Saving the world: one comic at a time

Graduate finds success in creating graphic novels

Writer Kali Ray, freshman, met Caleb Goellner at Planetcon 2015 in Bartle Hall. Goellner was there selling his comics as he has been for a few years now. Ray was dressed up as Sherlock Holmes (BBC) in the spirit of the event.

Kali Ray, Reporter

People are everywhere. Trying to find a single person is nearly impossible, but lucky for guests, Caleb Goellner’s stand has a giant Merman behind it.

This was Planetcon at Bartle Hall, where Caleb Goellner, a South graduate and current comic book artist/writer, was selling his comics.

“I worked on the newspaper all through high school, which included my sophomore, junior and senior years back in the old Olathe school district setup,” Goellner said.

He now works on different comic books, some of which he draws, some he writes, and for a few he does both.

Goellner gets his inspiration in different ways. “Visually, I’m inspired by Japanese tokusatsu shows like ‘Kamen Rider’ and ‘Super Sentai,’ plus manga, comics and video games. Most of my story ideas, on the other hand, come from my day-to-day life or things I read in the news,” Goellner explained.

When he was part of the newspaper staff, he had his own cartoon strip called “Falky.”

“’Falky’ was my first real attempt at producing a serialized comic strip. I can’t really remember how I pitched it to Ms. Kohl, but the idea was that Falky was this kind of unofficial school mascot who would interact with students facing typical Olathe South scenarios in a humorous way,” Goellner said.

“Eventually that concept boiled down to Falky being sort of an imaginary friend to characters that embodied my own attitudes and experiences at the time. I had a bunch of room on the page to tell stories that went beyond the typical three-panel newspaper strip format, so it was a really cool experience,” he said.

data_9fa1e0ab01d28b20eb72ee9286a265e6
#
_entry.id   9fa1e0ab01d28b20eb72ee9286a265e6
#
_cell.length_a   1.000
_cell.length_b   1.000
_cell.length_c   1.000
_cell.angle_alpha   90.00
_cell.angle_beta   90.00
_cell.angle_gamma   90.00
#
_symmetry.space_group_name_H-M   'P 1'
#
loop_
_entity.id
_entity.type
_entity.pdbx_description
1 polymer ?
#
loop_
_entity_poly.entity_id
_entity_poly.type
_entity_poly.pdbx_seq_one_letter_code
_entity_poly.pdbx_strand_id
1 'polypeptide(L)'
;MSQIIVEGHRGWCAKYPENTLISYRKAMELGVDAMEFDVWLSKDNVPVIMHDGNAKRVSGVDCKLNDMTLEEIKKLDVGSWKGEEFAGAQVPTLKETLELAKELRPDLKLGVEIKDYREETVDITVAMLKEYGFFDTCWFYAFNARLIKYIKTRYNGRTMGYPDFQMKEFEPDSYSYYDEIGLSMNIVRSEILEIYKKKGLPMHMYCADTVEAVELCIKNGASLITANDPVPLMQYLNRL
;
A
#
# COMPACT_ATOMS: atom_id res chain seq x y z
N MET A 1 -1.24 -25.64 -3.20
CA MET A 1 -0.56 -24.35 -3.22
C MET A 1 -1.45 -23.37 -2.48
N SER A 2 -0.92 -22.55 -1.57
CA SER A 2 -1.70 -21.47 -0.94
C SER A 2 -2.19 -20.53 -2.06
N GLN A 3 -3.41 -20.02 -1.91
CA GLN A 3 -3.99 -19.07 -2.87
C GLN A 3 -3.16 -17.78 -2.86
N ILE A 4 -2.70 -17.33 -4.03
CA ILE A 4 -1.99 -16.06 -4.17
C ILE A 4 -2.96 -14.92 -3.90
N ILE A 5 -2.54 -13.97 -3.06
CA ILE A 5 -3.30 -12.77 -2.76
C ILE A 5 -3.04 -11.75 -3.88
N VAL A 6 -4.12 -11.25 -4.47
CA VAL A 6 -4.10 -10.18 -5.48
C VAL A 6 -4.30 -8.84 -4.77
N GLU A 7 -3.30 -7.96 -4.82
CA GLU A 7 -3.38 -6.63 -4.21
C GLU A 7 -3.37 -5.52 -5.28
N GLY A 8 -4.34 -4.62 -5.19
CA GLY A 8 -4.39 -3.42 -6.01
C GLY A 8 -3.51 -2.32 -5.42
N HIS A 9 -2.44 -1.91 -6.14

He went on to University of Kansas (KU) for a degree in journalism, and his newspaper experience helped him in his current field.

“I had a really nice time in newspaper class. It taught me to focus on details and forged me into a better writer. It really gave me a jump on studying journalism and advertising in college at KU,” Goellner said.

Goellner loved comics all through high school. “I used to spend all of my money at Elite Comics and Borders Books,” Goellner said.

He now gets to work on Teenage Mutant Ninja Turtle stories in his everyday job. He also works on “Rad Task Force,” “M3rmaid 3volution,” “Birch Squatch” and “Diamond Lass.”

On a lot of these comics, he works with other artists and writers. “Generally I like to collaborate with other [people] a little more than working alone because I get to interact with other creative people. Also, it allows me to work on multiple comics at once,” Goellner explained.

Of his comics, however, Goellner’s favorite is one he does himself.  “I like all of the comics I work on for different reasons, but ‘ M3rmaid 3volution’ is probably my favorite to draw since it’s my solo jam and there’s no pressure to do anything other than be bonkers,” Goellner added.

Goellner has been going to Planetcon only recently as an artist.

“I started going to Planet Comicon in 1995 as an attendee, and went almost every year through 2010. This year was my third year as an exhibitor in artist alley, and I plan on going back next year,” Goellner said.